Mining is a dangerous profession.

This is undeniable. Between 2017-2018 in Western Australia alone, 859 injuries were reported by mining employees, with 4 being fatal. It is difficult to combat this: even when implementing the best workplace safety, mining has risks.

Technology has the potential to reduce mining injuries, simply because automated machines cannot be hurt in the same way as humans.

There is significant distrust towards technology in mining. Specifically: its role in ‘taking’ the jobs of miners. But technology is making mining safer – and it doesn’t have to be at the cost of jobs.


Automation has been making mining safer for over a decade. Rio Tinto famously utilise driverless trucks, reported to operate 1000 more hours in 2016 than traditional trucks. This is largely attributed to the fact that automated trucks do not require food or sleep, and are therefore ultimately more productive.

Automation requires workers to do maintenance and operate machines from remote control centres. Therefore, in return, automation could create jobs to replace the ones it takes.

Artificial Intelligence

Artificial intelligence is becoming more recognised for its uses in mineral exploration. It has the potential do what humans otherwise can’t (or which would be time-consuming, dangerous and difficult). It could also create more employment opportunities, as AI requires training and guidance. This way, AI implementation is creating jobs, without the dangers to human health.

AI generally has more ecological and environmental awareness in exploration than humans. It will reduce mineral mining dangers with problem solving and early warnings.


Using blockchain in mining might sound strange. How exactly can a distributed ledger make mining safer?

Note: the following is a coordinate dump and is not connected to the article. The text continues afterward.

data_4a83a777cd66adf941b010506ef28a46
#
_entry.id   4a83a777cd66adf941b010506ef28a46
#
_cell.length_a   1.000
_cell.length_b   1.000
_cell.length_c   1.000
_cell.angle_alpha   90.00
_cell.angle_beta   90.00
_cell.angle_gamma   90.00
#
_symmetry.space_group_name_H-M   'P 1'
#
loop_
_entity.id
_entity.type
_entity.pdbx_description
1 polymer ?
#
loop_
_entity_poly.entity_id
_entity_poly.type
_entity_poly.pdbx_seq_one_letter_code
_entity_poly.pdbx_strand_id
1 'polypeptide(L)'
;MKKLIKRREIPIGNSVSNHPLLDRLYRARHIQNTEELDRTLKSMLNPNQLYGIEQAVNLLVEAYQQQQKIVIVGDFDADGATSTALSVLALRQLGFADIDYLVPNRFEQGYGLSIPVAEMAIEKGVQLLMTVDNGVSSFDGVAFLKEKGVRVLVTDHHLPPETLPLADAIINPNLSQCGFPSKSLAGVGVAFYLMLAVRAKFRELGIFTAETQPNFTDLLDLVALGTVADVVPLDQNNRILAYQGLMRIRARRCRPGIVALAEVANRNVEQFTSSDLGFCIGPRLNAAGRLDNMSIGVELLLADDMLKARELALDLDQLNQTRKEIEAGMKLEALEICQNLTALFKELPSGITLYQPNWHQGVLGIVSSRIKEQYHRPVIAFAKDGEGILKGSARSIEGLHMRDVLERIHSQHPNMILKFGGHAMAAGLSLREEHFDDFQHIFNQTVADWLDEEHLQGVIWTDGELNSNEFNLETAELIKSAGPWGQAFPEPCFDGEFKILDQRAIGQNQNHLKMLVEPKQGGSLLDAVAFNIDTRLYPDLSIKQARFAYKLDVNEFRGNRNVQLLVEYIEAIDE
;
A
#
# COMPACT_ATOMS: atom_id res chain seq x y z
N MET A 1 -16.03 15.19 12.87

Mining supply chains are convoluted and difficult to track. How do we know that sourcing is ethical and sustainable? That the mineral is good quality? Or even that the amount received by the company is correct?

Blockchain can make supply chains traceable. It’s permanent and reliable. It also means that mining operations can be more secure, especially when implemented in conjunction with automation and artificial intelligence.

What are we so scared of?

Every new technology takes traditional jobs – and that’s not easy to accept. In turn, though, it creates others. Throughout history, around 90% of the jobs that humans used to do have been replaced by technology. While the McKinsey Institute estimates that between 400 and 800 million people will have lost their jobs to automation by 2030, many of these jobs will be replaced by new ones. However, around 75 to 375 million of these workers will need to learn new skills.

Injuries in the mining sector cost companies as well as employees. The lesser the financial and physical burden, the more opportunity for job creation in mining.

The reality of the situation is this: a hundred, fifty, even twenty years ago, the world was different. People occupied different occupations, many of which no longer exist. Once, everyday services were provided by humans, but are no longer, such as rail ticket distribution, most factory and assembly line jobs, and cash withdrawal.

Technology can make work easier, safer, more efficient, and create jobs. It’s already revolutionising mining.

To find out more about how technology can help mining, click here.